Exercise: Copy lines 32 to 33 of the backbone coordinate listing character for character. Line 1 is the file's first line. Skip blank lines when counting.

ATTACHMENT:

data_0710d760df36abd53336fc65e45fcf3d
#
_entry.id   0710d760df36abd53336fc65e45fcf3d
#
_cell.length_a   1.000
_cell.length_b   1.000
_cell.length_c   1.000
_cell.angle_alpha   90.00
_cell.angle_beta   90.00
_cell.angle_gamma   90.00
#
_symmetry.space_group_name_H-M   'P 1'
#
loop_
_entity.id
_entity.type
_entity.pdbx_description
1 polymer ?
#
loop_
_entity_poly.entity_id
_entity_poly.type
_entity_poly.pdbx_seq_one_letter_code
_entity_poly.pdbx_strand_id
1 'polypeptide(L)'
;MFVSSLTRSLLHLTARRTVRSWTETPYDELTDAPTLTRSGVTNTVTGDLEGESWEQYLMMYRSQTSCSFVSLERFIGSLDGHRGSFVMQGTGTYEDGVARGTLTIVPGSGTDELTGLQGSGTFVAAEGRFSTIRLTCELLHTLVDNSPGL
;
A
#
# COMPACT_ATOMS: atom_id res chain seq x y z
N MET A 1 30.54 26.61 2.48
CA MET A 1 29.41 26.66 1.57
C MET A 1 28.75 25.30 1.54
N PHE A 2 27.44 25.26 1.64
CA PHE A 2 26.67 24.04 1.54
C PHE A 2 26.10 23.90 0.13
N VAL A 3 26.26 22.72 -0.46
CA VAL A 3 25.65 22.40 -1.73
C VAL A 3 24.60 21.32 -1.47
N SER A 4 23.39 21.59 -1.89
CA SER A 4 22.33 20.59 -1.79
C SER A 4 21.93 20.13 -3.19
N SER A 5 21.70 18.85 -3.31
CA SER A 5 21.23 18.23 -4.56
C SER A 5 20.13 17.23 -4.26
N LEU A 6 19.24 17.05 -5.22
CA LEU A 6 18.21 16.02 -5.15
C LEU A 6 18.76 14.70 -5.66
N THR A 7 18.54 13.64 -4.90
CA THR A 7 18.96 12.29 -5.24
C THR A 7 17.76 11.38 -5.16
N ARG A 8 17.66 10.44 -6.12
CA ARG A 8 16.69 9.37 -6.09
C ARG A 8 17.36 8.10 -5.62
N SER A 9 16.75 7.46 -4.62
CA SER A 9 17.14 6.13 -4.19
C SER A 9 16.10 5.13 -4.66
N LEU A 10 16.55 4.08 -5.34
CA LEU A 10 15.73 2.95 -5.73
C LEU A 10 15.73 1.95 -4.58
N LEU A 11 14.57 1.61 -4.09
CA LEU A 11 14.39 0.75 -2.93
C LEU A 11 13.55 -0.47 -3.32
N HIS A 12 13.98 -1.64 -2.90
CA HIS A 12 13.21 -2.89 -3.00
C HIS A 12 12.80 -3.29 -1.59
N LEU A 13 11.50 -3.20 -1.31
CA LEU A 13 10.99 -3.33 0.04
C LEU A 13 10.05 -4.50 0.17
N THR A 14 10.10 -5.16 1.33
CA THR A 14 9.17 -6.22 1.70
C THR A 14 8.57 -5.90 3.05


CA MET A 1 29.41 26.66 1.57
C MET A 1 28.75 25.30 1.54